While mock-ups establish the rules and interactions of a product through the design of common states, detailed design defines how the system reacts under pressure by thoroughly exploring errors, edge cases, and transitional states. Detailed design might occur at different points in the process. A design-first or waterfall method might have detailed design occurring right after the design of mock-ups, with all decisions made before development or manufacturing is involved. A more integrated or Agile approach is likely to include detailed design feeding into the implementation schedule.
Not all projects need detailed design. If you’re working alongside a design-savvy developer or the product you’re building is super simple, mock-ups and close communication may suffice. The level of detail required depends on the needs of stakeholders and implementers. At first you may do detailed design as a result of noticing something wrong in the implementation or to answer a stakeholder’s questions. With iteration, the process will get less reactive, and you’ll develop better intuition for predicting what others need before they need it.Buy from Amazon Buy Elsewhere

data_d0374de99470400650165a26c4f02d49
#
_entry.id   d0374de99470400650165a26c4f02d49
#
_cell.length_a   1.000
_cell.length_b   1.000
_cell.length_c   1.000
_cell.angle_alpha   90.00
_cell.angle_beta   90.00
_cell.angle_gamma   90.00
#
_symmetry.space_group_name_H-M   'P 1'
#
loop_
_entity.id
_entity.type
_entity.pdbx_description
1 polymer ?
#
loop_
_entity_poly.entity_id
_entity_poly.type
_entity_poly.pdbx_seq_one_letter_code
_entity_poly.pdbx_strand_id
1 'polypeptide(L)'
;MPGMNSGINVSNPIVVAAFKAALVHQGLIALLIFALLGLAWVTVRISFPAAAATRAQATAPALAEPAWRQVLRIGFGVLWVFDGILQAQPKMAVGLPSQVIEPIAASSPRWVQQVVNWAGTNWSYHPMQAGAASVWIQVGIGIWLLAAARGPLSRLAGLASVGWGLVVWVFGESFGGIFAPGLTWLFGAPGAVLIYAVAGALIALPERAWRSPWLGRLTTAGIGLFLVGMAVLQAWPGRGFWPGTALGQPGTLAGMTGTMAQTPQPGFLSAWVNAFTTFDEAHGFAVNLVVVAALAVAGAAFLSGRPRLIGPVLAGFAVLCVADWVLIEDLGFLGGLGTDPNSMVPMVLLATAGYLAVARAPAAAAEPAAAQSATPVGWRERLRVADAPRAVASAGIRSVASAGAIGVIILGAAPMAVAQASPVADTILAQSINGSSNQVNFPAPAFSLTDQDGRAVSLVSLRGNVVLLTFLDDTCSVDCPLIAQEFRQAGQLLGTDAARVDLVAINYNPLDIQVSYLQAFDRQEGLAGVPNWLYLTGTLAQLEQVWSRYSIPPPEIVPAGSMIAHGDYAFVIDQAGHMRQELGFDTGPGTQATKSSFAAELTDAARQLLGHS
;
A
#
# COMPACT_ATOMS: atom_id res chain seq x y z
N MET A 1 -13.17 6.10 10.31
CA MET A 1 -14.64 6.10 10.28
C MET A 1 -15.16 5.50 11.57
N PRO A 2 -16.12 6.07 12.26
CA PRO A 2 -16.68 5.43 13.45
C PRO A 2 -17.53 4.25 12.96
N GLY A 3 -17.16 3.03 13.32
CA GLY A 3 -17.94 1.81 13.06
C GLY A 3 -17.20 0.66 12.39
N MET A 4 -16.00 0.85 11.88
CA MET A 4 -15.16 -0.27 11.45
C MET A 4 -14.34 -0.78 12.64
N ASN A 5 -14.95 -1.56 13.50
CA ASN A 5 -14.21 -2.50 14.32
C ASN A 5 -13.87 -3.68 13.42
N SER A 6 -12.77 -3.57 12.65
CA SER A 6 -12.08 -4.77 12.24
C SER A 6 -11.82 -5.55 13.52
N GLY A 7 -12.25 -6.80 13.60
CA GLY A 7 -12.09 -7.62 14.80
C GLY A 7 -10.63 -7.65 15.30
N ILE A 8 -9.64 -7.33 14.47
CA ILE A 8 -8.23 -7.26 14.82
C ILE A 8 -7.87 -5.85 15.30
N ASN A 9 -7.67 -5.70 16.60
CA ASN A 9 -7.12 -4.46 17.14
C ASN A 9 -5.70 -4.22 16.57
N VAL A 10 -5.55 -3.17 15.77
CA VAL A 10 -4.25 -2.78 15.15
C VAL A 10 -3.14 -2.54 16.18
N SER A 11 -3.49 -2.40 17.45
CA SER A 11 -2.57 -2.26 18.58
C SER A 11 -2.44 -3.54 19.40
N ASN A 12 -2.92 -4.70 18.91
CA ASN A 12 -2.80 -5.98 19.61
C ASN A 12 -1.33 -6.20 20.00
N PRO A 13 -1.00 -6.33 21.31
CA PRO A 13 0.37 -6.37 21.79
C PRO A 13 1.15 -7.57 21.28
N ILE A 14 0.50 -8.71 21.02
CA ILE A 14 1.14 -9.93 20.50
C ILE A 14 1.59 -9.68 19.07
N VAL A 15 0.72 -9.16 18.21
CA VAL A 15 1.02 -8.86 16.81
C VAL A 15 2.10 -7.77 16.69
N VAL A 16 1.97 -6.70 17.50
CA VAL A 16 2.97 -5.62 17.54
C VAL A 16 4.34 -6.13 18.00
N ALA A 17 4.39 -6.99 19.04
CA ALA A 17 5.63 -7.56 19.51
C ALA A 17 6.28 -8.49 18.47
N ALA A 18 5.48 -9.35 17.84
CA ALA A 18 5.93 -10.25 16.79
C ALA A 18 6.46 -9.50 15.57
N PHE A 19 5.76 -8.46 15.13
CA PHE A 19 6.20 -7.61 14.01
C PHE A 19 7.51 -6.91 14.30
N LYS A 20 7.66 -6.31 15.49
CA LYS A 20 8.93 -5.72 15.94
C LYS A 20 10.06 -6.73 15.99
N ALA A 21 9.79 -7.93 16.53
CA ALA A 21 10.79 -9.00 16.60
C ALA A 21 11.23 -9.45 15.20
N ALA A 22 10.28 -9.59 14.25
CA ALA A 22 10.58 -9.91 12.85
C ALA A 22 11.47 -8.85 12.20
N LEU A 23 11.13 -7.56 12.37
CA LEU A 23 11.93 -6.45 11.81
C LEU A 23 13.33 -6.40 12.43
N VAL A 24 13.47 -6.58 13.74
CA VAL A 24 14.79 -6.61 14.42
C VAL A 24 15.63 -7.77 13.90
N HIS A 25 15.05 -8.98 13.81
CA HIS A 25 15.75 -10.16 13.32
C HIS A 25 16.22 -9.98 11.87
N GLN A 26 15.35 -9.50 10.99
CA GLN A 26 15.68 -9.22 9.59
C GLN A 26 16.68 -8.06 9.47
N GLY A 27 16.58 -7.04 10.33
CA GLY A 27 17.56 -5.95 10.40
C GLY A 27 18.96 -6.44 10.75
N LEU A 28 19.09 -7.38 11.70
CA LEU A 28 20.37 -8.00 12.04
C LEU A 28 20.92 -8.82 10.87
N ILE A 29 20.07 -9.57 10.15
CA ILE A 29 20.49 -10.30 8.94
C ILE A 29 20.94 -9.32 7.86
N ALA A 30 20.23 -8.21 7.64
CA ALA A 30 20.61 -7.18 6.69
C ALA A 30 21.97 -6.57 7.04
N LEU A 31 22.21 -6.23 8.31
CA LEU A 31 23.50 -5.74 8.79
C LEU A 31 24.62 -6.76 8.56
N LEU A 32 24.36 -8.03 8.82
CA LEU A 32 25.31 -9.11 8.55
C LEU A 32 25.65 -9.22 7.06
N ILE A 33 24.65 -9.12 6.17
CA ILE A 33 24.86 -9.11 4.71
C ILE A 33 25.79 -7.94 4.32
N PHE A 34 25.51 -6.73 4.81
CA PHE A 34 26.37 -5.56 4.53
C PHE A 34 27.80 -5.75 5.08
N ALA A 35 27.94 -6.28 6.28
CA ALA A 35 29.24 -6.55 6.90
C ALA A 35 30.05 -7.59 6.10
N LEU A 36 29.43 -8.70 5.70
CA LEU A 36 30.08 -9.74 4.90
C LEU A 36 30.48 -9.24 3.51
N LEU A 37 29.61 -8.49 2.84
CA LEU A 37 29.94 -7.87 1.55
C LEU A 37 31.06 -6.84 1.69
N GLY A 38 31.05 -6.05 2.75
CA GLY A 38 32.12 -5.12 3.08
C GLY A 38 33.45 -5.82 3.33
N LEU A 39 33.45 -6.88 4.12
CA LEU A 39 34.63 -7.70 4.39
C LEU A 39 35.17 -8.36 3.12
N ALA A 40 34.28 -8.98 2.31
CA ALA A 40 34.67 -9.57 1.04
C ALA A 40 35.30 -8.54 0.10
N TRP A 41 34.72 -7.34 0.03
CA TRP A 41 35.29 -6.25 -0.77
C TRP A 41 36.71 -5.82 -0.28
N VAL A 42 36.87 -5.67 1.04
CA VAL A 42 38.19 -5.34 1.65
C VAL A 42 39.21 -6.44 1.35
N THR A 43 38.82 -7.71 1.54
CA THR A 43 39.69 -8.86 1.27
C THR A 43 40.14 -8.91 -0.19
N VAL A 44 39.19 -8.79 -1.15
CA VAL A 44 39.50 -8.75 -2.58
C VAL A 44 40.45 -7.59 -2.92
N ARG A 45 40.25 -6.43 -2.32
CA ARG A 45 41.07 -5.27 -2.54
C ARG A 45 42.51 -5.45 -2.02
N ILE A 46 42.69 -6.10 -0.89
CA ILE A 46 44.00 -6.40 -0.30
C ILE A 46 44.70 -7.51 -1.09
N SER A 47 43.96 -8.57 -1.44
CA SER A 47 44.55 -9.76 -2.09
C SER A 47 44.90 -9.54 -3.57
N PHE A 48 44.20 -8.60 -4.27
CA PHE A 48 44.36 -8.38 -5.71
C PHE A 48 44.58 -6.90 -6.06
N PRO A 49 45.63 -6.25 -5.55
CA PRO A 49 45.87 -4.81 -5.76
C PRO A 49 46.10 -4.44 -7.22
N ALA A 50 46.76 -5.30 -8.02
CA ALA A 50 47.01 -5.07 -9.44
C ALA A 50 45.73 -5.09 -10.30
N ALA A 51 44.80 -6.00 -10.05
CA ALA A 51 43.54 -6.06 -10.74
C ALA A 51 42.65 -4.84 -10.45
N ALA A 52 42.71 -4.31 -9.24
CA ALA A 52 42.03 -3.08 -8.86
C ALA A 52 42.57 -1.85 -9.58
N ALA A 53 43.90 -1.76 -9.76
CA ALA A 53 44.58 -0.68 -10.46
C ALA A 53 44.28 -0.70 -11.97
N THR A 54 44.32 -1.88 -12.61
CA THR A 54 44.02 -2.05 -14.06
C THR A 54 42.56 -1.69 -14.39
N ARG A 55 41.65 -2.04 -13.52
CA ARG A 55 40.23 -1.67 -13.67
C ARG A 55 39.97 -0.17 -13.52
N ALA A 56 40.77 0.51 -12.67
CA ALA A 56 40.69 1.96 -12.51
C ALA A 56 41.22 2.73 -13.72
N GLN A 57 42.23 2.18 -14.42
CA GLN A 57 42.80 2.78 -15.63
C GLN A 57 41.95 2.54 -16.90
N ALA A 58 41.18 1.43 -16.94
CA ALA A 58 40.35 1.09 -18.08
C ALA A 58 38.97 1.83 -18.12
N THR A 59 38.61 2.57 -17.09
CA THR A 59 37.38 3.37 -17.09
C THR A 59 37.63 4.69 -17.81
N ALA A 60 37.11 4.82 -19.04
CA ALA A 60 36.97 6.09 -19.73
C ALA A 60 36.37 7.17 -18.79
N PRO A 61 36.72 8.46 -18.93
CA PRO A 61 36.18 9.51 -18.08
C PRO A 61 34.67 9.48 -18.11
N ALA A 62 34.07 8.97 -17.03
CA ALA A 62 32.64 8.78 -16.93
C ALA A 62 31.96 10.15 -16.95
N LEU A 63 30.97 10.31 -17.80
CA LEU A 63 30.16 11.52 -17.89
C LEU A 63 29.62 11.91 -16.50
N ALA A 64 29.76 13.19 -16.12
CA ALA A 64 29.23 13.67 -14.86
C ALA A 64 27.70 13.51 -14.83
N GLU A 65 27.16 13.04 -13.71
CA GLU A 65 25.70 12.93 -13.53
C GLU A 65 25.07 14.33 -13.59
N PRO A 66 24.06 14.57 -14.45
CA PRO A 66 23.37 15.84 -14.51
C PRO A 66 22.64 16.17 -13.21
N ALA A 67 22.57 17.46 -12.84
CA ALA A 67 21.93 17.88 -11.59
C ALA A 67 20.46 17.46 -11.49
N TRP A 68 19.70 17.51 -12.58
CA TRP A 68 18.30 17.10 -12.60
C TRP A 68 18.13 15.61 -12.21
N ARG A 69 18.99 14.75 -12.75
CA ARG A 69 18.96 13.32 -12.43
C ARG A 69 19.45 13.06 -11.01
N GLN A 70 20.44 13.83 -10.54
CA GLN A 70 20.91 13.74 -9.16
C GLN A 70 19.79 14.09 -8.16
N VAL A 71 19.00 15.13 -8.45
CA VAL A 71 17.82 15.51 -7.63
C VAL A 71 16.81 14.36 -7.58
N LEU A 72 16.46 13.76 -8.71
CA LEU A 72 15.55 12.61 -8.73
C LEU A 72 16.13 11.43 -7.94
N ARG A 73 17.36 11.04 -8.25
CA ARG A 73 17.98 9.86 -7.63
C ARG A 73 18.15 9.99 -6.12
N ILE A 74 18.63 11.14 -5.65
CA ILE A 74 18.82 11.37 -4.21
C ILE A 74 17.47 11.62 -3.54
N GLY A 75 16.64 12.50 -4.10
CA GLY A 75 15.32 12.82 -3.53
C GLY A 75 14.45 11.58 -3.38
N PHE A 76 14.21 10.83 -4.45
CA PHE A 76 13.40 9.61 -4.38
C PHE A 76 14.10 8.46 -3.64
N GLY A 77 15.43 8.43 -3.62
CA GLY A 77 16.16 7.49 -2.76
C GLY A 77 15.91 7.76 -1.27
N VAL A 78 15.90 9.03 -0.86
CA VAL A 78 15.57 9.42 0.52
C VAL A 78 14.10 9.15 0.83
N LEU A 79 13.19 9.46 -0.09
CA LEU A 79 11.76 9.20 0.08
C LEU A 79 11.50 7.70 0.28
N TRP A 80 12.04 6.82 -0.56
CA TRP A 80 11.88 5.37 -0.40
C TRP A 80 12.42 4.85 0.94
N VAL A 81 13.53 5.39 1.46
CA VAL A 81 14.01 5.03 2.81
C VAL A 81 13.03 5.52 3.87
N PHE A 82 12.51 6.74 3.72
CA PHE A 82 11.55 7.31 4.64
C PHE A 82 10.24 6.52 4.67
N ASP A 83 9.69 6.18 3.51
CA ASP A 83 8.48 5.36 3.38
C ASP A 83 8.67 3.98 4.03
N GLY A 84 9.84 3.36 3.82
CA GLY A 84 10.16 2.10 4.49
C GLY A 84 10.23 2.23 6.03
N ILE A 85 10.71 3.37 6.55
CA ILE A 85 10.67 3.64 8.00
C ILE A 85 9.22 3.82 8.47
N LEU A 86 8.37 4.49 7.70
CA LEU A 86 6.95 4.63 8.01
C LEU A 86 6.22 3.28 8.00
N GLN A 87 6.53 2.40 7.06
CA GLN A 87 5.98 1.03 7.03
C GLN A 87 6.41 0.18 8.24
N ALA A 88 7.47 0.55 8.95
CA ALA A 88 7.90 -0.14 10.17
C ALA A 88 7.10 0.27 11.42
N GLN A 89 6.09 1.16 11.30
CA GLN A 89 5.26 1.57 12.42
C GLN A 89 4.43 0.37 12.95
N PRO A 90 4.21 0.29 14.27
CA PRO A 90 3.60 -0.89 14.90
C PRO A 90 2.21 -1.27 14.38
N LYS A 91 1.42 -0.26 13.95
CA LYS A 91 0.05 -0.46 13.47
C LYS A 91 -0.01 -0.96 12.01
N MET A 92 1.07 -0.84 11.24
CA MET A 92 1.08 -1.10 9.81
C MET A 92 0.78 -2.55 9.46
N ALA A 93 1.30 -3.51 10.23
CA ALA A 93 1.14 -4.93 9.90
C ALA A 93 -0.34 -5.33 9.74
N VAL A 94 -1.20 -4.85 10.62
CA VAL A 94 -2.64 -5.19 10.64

Observations Suite uses small flows to present specific detailed scenarios like adding a new chart, searching a list, and adding an employee. The detailed designs are done in the two weeks that precede development sprints, so that developers have everything they need in advance.
How does our product or service look, feel, and sound? How do we communicate this simply to stakeholders?
How does the product behave over time? What feedback does the user get when interacting with the experience?
How much documentation is too much documenation? How do we communicate dynamic designs?
How do we ensure quality through execution? What should we expect when collaborating with implementers?